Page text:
Overthinking the Office, Season 1: Mercifully Swift

I’m not someone who needs silence to write. Or wants it. In fact, I typically need something on in the background, if only to keep me off of YouTube. And that’s how I’ve ended up rewatching The Office start to finish about four times in the last two or three years. Because as much as I try to mix things up, I keep coming back, perhaps because it’s become so familiar that it’s enjoyable without being hugely distracting. Scrubs sucks up more attention, especially in the seasons I’m less familiar with (4-8, which I’ve only seen twiceish); Community only has three seasons that I can/want to watch, so it gets older faster; and the Flash only lasts me a few days.

And so I keep finding myself rewatching the antics of Dunder Mifflin paper company. And if that’s going to keep happening, and I’m going to keep having thoughts about it, I may as well start writing them down.

So let’s start at the beginning. The awkward, cringe-filled first season.

Early steps

For those unfamiliar with the Office… I promise to try to make this accessible. Anyway, it’s adapted from a British series from masters of cringe comedy Ricky Gervais and Stephen Merchant. Aside from reality shows, adapting a British series is always a dodgy process, one with more failures than successes. Red Dwarf, Doctor Who, Skins, Coupling, and The IT Crowd all failed and failed fast, and there’s practically a failed American Fawlty Towers alone for every success story. Maybe it’s a failure by American networks to understand how these shows work. That would explain how they take shows like Coupling, Spaced, and The IT Crowd, adapt episodes almost word-for-word, and still end up with unfunny train wrecks.

Community’s Joel McHale couldn’t make American IT Crowd funny, and he was using the same script.

Back to The Office, then. This first season tries to match the original British version’s twin atmospheres of boredom and gloom, as we meet the Dunder Mifflin crew while the branch is staring down the barrel of possible downsizing. Dunder Mifflin is not the corporate titan Michael Scott sees it as, and will be plagued by financial troubles for the next six seasons. So here in the beginning, the bulk of the cast (save for Michael and Dwight, who see paper sales as their life’s calling) are both bored by their jobs, and anxious about losing them.

This is, of course, easier to maintain on a British series designed to run in brief spurts. And since the US version’s debut season was only six episodes long, much like both series of the UK version, they could keep this atmosphere. Once they needed to run longer, some things needed to change. But we’ll get to that.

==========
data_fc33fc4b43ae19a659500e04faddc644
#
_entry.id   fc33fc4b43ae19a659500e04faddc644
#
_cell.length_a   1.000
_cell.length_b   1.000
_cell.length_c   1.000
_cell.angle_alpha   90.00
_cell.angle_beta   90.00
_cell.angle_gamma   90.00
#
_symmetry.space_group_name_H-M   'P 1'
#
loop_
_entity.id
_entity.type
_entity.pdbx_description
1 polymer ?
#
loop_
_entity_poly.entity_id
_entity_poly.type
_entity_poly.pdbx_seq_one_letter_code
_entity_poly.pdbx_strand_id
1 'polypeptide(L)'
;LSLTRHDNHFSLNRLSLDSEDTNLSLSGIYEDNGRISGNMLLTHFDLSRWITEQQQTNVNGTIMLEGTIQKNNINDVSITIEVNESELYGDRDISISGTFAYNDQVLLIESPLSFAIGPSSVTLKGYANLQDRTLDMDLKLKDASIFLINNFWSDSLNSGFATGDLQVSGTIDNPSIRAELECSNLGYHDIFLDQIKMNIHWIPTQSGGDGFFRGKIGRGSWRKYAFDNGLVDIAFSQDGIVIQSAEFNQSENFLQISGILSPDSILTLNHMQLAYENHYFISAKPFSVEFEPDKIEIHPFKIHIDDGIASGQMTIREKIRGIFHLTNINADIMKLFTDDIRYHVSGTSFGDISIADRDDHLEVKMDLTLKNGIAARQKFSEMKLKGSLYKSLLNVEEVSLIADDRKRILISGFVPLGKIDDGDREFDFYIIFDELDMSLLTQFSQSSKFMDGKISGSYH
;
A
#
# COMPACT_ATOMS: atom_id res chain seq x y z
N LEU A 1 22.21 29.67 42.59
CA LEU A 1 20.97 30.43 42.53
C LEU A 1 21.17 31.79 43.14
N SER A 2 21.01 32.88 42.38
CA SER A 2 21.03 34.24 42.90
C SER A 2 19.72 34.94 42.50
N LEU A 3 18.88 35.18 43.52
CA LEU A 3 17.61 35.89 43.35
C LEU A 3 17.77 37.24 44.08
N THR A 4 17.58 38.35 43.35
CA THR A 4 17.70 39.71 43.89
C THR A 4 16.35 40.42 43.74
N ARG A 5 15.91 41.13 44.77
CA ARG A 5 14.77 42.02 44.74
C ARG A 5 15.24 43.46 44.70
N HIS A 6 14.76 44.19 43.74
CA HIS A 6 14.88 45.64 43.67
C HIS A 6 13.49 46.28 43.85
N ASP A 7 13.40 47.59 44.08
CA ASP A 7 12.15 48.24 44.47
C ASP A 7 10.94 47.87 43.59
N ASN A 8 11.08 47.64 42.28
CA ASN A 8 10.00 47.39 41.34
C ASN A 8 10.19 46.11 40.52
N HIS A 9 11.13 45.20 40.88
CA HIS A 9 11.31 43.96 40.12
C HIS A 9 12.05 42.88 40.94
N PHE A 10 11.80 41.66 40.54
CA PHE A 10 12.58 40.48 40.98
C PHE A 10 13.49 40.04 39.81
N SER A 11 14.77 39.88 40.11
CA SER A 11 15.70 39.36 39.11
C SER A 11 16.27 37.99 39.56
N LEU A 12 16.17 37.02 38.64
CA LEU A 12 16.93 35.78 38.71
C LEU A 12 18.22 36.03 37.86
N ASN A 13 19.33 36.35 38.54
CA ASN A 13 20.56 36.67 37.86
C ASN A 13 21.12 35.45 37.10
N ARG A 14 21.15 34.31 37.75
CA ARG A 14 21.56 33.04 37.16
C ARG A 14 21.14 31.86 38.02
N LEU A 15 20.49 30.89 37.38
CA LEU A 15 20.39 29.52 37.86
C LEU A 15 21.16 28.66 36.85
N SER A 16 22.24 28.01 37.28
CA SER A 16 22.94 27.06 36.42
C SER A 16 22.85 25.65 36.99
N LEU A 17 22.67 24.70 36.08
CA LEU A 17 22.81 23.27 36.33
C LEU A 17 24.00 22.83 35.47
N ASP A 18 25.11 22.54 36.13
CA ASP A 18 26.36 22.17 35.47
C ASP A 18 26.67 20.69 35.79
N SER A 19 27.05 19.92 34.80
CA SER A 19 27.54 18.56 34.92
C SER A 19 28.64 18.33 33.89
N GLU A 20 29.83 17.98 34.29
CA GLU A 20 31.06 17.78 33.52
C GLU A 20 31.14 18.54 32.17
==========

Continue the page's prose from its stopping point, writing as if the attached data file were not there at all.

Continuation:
There’s only six episodes in season one, which doesn’t leave a lot to pry open, so let’s open with a review of the basics.

Central cast

Now, The Office did borrow a few things other than tone from their UK brethren. Mostly the cast. While every character has a different name (Michael Scott in place of David Brent, or “Jim” in place of “Tim…” as Ricky Gervais put it, “Way to put your own stamp on things”), the basics of each character are still there. Everyone starts out in the same place. Michael Scott, regional manager of Dunder Mifflin paper company, would-be father figure and entertainer; Dwight Schrute, assistant regional manager—no, assistant to the regional manager; Jim Halpert, slacker salesman wishing he were anywhere else; Pam Beesley, the receptionist, who stopped chasing her dreams so long ago she doesn’t fully remember how; and Ryan Howard, freshly hired temp. And it becomes clear that they have one thing in common.

Our central theme, ladies and gents

Some sitcoms aren’t content to restrict their narrative to “These people all work/spend time in the same bar/airport/court.” If you dig into them, there’s a deeper theme. Community wears its theme on its sleeve, in its title, even: it’s all about connecting with people, forming a community. Like I said, not subtle. The Office takes a little more attention.

The Office is about self-deception.

And nowhere is that more clear than its leading man, Michael Scott. Michael sees himself as a born entertainer, when in reality his jokes are met with sighs and eye rolls more often than not. Michael sees himself as the patriarch of the Dunder Mifflin family, when everyone else just sees it as somewhere they work. Michael thinks he is adored, when he is often merely tolerated.